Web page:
Seborrheic Keratosis

What is seborrheic keratosis?
Seborrheic keratoses are very common skin growths. These growths are totally benign and cannot turn into cancer. They usually appear after the third decade of life and are seen increasingly with age. Yet, they cannot be considered a sign of aging, since they are found as early as in the twenties and thirties.

The reason for the appearance of seborrheic keratoses is unknown; most likely, genetic predisposition is responsible. Sunburns and sun exposure are not associated with seborrheic keratoses.

Seborrheic keratoses may first appear as brown flat growths (macules). Later they can develop into waxy, raised, brown to black thick protrusions (plaques). Their appearance is usually described as “stuck-on”. In other words, they look as if they can be easily separated or “taken off” of the skin. Seborrheic keratoses may be seen anywhere on the skin, except mucous membranes, palms, and soles.

When is appearance of seborrheic keratoses important?

Since seborrheic keratoses are benign, their presence is not detrimental to health. There is, however, one scenario when it is important to address the presence of seborrheic keratoses. If multiple lesions suddenly appear or increase in size, an internal cancer (colon, rectum, stomach, breast, and others) is possible. This eruption (sign of Leser-Trelat) is most commonly seen on the chest and back. It is important to mention that this sign of Leser-Trelat is very rare. Most seborrheic keratosis lesions gradually appear on the skin, and have no health consequences.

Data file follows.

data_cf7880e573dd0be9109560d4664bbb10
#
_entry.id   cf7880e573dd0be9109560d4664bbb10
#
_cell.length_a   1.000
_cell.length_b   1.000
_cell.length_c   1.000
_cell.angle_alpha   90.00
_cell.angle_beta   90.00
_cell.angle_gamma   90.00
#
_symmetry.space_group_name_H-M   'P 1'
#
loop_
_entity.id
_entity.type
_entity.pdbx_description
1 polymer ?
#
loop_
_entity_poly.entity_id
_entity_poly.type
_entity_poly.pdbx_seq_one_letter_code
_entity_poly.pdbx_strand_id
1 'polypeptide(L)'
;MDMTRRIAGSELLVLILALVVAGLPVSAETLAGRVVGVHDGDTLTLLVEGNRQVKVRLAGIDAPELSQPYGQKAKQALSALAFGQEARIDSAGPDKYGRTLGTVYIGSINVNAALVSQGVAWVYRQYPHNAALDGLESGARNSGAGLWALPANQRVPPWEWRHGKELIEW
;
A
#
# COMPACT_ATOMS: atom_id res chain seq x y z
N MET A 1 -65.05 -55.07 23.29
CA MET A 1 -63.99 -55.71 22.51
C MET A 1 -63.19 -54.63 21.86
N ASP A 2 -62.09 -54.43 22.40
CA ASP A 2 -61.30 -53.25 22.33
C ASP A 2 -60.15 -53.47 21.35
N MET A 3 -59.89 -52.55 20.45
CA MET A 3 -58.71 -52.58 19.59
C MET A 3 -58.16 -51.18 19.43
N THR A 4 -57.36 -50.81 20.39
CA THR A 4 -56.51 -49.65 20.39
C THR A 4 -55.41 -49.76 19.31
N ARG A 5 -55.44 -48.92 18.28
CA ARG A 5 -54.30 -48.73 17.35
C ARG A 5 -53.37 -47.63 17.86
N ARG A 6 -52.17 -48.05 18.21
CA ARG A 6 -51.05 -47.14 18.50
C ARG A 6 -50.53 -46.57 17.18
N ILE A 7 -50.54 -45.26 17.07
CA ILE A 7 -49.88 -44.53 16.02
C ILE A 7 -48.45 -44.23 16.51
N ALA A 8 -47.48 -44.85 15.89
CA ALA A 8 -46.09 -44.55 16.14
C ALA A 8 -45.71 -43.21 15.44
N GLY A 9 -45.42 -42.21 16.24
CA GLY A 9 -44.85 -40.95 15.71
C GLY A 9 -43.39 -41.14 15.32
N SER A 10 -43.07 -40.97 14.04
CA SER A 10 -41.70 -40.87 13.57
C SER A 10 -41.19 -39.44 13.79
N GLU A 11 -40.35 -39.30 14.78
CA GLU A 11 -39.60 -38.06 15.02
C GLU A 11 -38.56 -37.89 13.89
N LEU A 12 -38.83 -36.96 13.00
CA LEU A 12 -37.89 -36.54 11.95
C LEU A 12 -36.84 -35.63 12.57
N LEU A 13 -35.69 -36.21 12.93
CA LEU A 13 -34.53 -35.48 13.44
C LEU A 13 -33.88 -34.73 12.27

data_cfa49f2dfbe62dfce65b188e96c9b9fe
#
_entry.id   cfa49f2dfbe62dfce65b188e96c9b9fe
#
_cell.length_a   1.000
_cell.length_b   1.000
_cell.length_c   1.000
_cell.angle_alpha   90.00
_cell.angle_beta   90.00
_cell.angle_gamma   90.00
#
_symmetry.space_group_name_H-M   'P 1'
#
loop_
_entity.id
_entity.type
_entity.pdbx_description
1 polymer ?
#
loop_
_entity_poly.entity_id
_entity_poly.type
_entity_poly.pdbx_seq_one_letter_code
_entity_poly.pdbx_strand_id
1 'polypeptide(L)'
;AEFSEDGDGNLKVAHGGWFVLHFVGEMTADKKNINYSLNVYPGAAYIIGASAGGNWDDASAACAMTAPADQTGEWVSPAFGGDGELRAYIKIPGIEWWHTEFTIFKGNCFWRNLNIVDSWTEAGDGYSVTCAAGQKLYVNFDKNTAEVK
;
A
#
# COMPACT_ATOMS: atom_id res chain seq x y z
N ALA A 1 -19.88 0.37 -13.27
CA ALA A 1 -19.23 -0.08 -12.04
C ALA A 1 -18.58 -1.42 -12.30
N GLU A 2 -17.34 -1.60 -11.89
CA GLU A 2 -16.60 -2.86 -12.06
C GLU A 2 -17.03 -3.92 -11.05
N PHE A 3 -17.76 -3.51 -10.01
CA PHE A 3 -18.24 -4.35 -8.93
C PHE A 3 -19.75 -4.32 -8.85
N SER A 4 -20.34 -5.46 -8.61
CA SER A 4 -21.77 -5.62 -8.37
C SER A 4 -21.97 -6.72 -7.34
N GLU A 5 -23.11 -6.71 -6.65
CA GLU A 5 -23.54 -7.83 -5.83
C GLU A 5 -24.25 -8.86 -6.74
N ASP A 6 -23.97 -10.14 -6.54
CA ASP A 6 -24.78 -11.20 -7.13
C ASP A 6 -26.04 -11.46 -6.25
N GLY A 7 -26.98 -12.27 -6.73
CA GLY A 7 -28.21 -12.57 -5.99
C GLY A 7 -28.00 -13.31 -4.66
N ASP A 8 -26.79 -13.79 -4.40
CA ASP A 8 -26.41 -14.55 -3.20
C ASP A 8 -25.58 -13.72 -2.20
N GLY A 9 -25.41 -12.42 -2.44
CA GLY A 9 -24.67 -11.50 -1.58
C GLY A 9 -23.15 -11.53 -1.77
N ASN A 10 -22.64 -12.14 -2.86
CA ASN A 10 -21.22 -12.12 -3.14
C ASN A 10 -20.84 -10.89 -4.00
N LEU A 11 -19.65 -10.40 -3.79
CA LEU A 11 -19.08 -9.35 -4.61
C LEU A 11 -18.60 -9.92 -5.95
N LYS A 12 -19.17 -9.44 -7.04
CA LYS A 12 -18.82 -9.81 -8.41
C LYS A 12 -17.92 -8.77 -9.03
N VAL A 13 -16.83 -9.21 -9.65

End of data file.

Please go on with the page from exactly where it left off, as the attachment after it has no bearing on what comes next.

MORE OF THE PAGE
If your doctor suspects Leser-Trelat, he or she may order blood work, chest X-rays, mammography, evaluation of gastrointestinal tract, and other testing if symptoms are present.

Seborrheic keratoses are usually treated only if they are irritated or cosmetically displeasing to the patient. Various destructive modalities are successfully used to remove the lesions. These include cryotherapy (freezing the lesions with liquid nitrogen), electrodesiccation (cautery with electric current), curettage (scraping), surgical removal, laser removal, and dermabrasion.

Alexander Doctoroff, D.O., F.A.O.C.D.
Assistant Chief of Dermatology,
Veterans Administration Medical Center
East Orange, New Jersey

Assistant Clinical Professor of Medicine,
University of Medicine and Dentistry of New Jersey